Now’s the time to organize all your thoughts and create a rough skeleton of your book. You’ll need to arrange your knowledge into a logical string of thoughts that will best help readers find the answer to your question.
It might help to borrow some principles from how a school syllabus is planned. Each seminar has a learning objective that contributes to the desired outcome of the whole series. You start with the fundamentals, assuming that most participants don’t know much about the topic (which is why they’re taking the course). The same thinking can help you structure each chapter in your nonfiction book!
But what exactly is the best way to organize these “seminars”? Every book is a little different, but we’ve got several common structures here for you to consult. We’ll also examine how Hana’s hypothetical book idea can be applied to some of these, so you can see how your approach depends on your purpose and target audience.
The step-by-step structure
As the name indicates, this kind of structure best fits instructional nonfiction books, like your “how-to” guides. Each chapter or part should align with a step in a process to do or achieve something. For instance, in Reedsy co-founder Ricardo Fayet’s How to Market a Book, following the introduction, we follow a loose step-by-step structure:
- You start with knowing your market and creating a book that has the potential to do well in it;
- Then you optimize your book’s external appearance, like its cover and blurb;
- Once that’s done, you go on to advertisements and promotional programs for your book;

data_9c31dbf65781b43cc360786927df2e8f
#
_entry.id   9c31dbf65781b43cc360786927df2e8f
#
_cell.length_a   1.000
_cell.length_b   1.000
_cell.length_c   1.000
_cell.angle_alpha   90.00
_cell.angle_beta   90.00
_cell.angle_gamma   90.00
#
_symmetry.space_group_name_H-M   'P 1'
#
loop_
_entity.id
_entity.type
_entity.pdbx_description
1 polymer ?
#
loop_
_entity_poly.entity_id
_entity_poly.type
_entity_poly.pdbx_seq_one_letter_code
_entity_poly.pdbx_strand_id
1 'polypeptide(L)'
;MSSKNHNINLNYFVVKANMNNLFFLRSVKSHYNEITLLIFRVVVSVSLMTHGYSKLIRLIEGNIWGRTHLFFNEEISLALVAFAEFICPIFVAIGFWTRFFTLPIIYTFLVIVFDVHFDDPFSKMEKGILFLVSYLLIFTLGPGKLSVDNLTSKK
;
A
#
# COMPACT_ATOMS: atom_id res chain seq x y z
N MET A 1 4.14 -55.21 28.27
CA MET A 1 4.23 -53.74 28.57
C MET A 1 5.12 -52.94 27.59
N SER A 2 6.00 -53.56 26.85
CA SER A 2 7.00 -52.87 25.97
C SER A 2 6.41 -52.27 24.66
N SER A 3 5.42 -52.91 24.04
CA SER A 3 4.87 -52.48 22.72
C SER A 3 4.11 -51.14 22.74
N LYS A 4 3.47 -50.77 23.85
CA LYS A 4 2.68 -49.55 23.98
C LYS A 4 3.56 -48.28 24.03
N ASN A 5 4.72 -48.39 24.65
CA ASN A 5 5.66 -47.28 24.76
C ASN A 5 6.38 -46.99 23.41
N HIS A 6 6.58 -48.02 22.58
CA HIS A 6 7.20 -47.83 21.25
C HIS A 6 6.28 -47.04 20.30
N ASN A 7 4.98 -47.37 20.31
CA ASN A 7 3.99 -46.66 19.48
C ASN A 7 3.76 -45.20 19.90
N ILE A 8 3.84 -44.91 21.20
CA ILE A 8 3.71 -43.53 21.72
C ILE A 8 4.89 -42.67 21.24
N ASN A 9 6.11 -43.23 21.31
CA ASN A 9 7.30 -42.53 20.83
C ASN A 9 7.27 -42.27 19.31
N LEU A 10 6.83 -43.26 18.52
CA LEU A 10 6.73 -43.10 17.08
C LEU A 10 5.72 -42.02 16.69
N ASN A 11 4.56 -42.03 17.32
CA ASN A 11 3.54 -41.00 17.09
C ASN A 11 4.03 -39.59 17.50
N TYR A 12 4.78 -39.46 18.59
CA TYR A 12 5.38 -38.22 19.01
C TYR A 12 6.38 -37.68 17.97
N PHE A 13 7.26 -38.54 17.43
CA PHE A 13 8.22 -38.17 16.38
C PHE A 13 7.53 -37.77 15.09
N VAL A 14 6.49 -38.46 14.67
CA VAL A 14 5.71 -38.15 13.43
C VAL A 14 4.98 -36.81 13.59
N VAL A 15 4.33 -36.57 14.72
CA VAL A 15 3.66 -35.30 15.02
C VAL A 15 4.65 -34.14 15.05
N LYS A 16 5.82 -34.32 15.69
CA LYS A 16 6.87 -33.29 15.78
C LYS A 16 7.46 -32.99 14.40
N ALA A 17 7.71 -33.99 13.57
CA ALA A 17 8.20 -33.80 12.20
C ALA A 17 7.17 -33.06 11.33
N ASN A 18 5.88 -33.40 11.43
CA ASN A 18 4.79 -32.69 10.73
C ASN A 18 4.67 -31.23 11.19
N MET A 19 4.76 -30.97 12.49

- And on the journey goes.
There’s a logical sequence to this kind of book because some things you just can’t do effectively before others (i.e. you need to have a good book with a nice cover first before you can run advertisements about it).
As such a structure is clear and actionable, it’s often used in personal finance and business books, like those about finding a way to improve your financial situation or start a business.
The essay structure
If you’re not describing a process, then perhaps this structure is more suitable. Remember how you were taught to write essays in school? You start with an introduction that presents the question, and then each of your following paragraphs examines a part of the answer to that question. In the end, you summarize and evaluate your points to give a final answer. As you make your way to the end of the essay, you follow a clear and easy-to-follow narrative arc. This same structure can help you outline your nonfiction book.
Let’s look at how Hana, our coffee expert, might use the essay structure:
Hana’s book can open with a nice, casual anecdote about getting coffee, which is then countered with her own less common point of view from behind the scenes. Her following chapters look at:
- Where coffee is grown, and by whom;
- How beans are exported;
- A review of the world economy and its exploits (including the coffee trade);
- How big chains like Starbucks get their beans;
- How small coffee shops get their beans;
- What this means for the reader, and what they should do in response.
The list structure
The list structure is pretty straightforward — essentially, your nonfiction book is a list of things. You’ll encounter this more in children’s books, like Vashti Harrison’s Little Leaders, which talks about bold Black women in history and their achievements. That doesn’t mean, however, that you can’t create lists for an older audience. Aside from cookbooks, reference, coffee-table, and photography books, list books are a popular format for introductions to new subjects — take Michiko Kakutani’s Ex Libris: 100+ Books to Read and Reread, for example.